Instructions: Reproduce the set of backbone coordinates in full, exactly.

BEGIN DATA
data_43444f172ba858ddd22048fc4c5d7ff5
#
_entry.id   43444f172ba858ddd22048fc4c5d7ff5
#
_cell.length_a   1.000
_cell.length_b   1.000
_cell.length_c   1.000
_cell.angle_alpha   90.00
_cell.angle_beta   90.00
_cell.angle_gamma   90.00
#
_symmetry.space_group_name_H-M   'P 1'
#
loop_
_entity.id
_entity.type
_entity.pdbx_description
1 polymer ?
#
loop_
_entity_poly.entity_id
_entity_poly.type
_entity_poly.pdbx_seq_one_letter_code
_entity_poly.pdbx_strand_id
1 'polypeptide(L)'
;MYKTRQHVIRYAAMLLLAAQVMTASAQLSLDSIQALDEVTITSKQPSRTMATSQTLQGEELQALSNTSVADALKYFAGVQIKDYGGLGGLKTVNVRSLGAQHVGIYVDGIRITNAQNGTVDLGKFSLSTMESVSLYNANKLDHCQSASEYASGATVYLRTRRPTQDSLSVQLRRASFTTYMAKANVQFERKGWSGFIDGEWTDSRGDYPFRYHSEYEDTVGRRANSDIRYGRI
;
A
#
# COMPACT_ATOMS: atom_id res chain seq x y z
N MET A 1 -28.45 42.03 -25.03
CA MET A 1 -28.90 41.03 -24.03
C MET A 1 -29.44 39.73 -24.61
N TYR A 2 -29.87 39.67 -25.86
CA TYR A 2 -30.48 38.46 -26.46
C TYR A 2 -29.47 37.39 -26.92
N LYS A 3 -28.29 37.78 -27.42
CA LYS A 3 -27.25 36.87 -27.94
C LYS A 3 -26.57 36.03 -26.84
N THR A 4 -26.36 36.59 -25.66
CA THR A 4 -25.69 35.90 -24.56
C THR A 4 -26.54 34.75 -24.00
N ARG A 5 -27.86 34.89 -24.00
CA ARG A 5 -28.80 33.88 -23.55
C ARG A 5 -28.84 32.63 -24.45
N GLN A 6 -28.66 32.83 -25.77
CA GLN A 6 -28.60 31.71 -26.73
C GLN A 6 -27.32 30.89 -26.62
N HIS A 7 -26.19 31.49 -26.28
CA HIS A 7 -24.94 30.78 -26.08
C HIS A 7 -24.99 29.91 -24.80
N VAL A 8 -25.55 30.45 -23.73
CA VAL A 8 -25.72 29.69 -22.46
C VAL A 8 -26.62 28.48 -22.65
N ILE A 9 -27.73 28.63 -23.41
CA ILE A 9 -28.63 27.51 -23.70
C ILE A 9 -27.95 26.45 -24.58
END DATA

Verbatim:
data_43444f172ba858ddd22048fc4c5d7ff5
#
_entry.id   43444f172ba858ddd22048fc4c5d7ff5
#
_cell.length_a   1.000
_cell.length_b   1.000
_cell.length_c   1.000
_cell.angle_alpha   90.00
_cell.angle_beta   90.00
_cell.angle_gamma   90.00
#
_symmetry.space_group_name_H-M   'P 1'
#
loop_
_entity.id
_entity.type
_entity.pdbx_description
1 polymer ?
#
loop_
_entity_poly.entity_id
_entity_poly.type
_entity_poly.pdbx_seq_one_letter_code
_entity_poly.pdbx_strand_id
1 'polypeptide(L)'
;MYKTRQHVIRYAAMLLLAAQVMTASAQLSLDSIQALDEVTITSKQPSRTMATSQTLQGEELQALSNTSVADALKYFAGVQIKDYGGLGGLKTVNVRSLGAQHVGIYVDGIRITNAQNGTVDLGKFSLSTMESVSLYNANKLDHCQSASEYASGATVYLRTRRPTQDSLSVQLRRASFTTYMAKANVQFERKGWSGFIDGEWTDSRGDYPFRYHSEYEDTVGRRANSDIRYGRI
;
A
#
# COMPACT_ATOMS: atom_id res chain seq x y z
N MET A 1 -28.45 42.03 -25.03
CA MET A 1 -28.90 41.03 -24.03
C MET A 1 -29.44 39.73 -24.61
N TYR A 2 -29.87 39.67 -25.86
CA TYR A 2 -30.48 38.46 -26.46
C TYR A 2 -29.47 37.39 -26.92
N LYS A 3 -28.29 37.78 -27.42
CA LYS A 3 -27.25 36.87 -27.94
C LYS A 3 -26.57 36.03 -26.84
N THR A 4 -26.36 36.59 -25.66
CA THR A 4 -25.69 35.90 -24.56
C THR A 4 -26.54 34.75 -24.00
N ARG A 5 -27.86 34.89 -24.00
CA ARG A 5 -28.80 33.88 -23.55
C ARG A 5 -28.84 32.63 -24.45
N GLN A 6 -28.66 32.83 -25.77
CA GLN A 6 -28.60 31.71 -26.73
C GLN A 6 -27.32 30.89 -26.62
N HIS A 7 -26.19 31.49 -26.28
CA HIS A 7 -24.94 30.78 -26.08
C HIS A 7 -24.99 29.91 -24.80
N VAL A 8 -25.55 30.45 -23.73
CA VAL A 8 -25.72 29.69 -22.46
C VAL A 8 -26.62 28.48 -22.65
N ILE A 9 -27.73 28.63 -23.41
CA ILE A 9 -28.63 27.51 -23.70
C ILE A 9 -27.95 26.45 -24.58